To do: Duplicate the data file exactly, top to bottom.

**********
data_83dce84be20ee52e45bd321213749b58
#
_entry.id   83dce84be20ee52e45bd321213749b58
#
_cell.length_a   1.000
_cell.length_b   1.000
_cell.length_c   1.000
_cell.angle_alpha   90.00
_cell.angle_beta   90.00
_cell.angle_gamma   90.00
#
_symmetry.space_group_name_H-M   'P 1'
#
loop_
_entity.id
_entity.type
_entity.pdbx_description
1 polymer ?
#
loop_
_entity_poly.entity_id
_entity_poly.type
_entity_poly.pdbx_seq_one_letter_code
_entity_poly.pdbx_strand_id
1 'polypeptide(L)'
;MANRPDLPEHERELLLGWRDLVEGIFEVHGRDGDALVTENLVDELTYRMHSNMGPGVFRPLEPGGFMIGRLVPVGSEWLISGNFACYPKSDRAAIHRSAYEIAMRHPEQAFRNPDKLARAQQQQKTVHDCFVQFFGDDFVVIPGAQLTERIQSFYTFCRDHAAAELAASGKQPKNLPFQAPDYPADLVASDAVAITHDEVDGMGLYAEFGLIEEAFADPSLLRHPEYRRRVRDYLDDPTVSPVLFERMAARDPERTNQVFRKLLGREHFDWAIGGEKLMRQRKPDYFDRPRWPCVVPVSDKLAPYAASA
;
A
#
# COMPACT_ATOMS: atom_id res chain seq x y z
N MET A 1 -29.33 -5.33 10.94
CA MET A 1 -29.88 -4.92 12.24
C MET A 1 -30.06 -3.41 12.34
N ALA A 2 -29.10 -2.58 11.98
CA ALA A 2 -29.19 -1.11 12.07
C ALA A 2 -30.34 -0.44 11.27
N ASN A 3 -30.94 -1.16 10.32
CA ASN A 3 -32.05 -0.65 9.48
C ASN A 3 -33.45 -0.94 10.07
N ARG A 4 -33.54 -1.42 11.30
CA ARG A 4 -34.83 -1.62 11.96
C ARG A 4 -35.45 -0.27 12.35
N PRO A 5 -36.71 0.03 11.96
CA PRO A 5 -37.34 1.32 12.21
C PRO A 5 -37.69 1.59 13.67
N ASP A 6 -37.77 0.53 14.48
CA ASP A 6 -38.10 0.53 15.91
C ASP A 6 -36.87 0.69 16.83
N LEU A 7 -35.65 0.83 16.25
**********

data_83dce84be20ee52e45bd321213749b58
#
_entry.id   83dce84be20ee52e45bd321213749b58
#
_cell.length_a   1.000
_cell.length_b   1.000
_cell.length_c   1.000
_cell.angle_alpha   90.00
_cell.angle_beta   90.00
_cell.angle_gamma   90.00
#
_symmetry.space_group_name_H-M   'P 1'
#
loop_
_entity.id
_entity.type
_entity.pdbx_description
1 polymer ?
#
loop_
_entity_poly.entity_id
_entity_poly.type
_entity_poly.pdbx_seq_one_letter_code
_entity_poly.pdbx_strand_id
1 'polypeptide(L)'
;MANRPDLPEHERELLLGWRDLVEGIFEVHGRDGDALVTENLVDELTYRMHSNMGPGVFRPLEPGGFMIGRLVPVGSEWLISGNFACYPKSDRAAIHRSAYEIAMRHPEQAFRNPDKLARAQQQQKTVHDCFVQFFGDDFVVIPGAQLTERIQSFYTFCRDHAAAELAASGKQPKNLPFQAPDYPADLVASDAVAITHDEVDGMGLYAEFGLIEEAFADPSLLRHPEYRRRVRDYLDDPTVSPVLFERMAARDPERTNQVFRKLLGREHFDWAIGGEKLMRQRKPDYFDRPRWPCVVPVSDKLAPYAASA
;
A
#
# COMPACT_ATOMS: atom_id res chain seq x y z
N MET A 1 -29.33 -5.33 10.94
CA MET A 1 -29.88 -4.92 12.24
C MET A 1 -30.06 -3.41 12.34
N ALA A 2 -29.10 -2.58 11.98
CA ALA A 2 -29.19 -1.11 12.07
C ALA A 2 -30.34 -0.44 11.27
N ASN A 3 -30.94 -1.16 10.32
CA ASN A 3 -32.05 -0.65 9.48
C ASN A 3 -33.45 -0.94 10.07
N ARG A 4 -33.54 -1.42 11.30
CA ARG A 4 -34.83 -1.62 11.96
C ARG A 4 -35.45 -0.27 12.35
N PRO A 5 -36.71 0.03 11.96
CA PRO A 5 -37.34 1.32 12.21
C PRO A 5 -37.69 1.59 13.67
N ASP A 6 -37.77 0.53 14.48
CA ASP A 6 -38.10 0.53 15.91
C ASP A 6 -36.87 0.69 16.83
N LEU A 7 -35.65 0.83 16.25